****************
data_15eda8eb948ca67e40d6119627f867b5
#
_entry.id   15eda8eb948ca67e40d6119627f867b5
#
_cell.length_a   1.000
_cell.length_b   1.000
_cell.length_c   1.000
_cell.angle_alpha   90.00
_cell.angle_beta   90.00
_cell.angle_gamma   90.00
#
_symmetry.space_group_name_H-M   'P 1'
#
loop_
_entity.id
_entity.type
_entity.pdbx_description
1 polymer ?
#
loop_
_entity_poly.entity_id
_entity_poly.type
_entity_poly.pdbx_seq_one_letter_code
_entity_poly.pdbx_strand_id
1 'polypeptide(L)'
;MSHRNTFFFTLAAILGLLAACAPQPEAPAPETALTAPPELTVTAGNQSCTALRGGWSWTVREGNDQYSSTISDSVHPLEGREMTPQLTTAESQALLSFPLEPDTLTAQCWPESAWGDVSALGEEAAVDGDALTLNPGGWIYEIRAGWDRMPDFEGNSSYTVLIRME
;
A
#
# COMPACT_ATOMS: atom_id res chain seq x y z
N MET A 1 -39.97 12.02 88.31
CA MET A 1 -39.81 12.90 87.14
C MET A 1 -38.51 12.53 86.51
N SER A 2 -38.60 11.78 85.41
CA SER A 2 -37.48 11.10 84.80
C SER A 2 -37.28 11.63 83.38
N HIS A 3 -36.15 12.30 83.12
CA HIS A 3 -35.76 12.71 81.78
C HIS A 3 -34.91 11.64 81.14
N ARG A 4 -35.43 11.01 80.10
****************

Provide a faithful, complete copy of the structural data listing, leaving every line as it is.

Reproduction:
data_15eda8eb948ca67e40d6119627f867b5
#
_entry.id   15eda8eb948ca67e40d6119627f867b5
#
_cell.length_a   1.000
_cell.length_b   1.000
_cell.length_c   1.000
_cell.angle_alpha   90.00
_cell.angle_beta   90.00
_cell.angle_gamma   90.00
#
_symmetry.space_group_name_H-M   'P 1'
#
loop_
_entity.id
_entity.type
_entity.pdbx_description
1 polymer ?
#
loop_
_entity_poly.entity_id
_entity_poly.type
_entity_poly.pdbx_seq_one_letter_code
_entity_poly.pdbx_strand_id
1 'polypeptide(L)'
;MSHRNTFFFTLAAILGLLAACAPQPEAPAPETALTAPPELTVTAGNQSCTALRGGWSWTVREGNDQYSSTISDSVHPLEGREMTPQLTTAESQALLSFPLEPDTLTAQCWPESAWGDVSALGEEAAVDGDALTLNPGGWIYEIRAGWDRMPDFEGNSSYTVLIRME
;
A
#
# COMPACT_ATOMS: atom_id res chain seq x y z
N MET A 1 -39.97 12.02 88.31
CA MET A 1 -39.81 12.90 87.14
C MET A 1 -38.51 12.53 86.51
N SER A 2 -38.60 11.78 85.41
CA SER A 2 -37.48 11.10 84.80
C SER A 2 -37.28 11.63 83.38
N HIS A 3 -36.15 12.30 83.12
CA HIS A 3 -35.76 12.71 81.78
C HIS A 3 -34.91 11.64 81.14
N ARG A 4 -35.43 11.01 80.10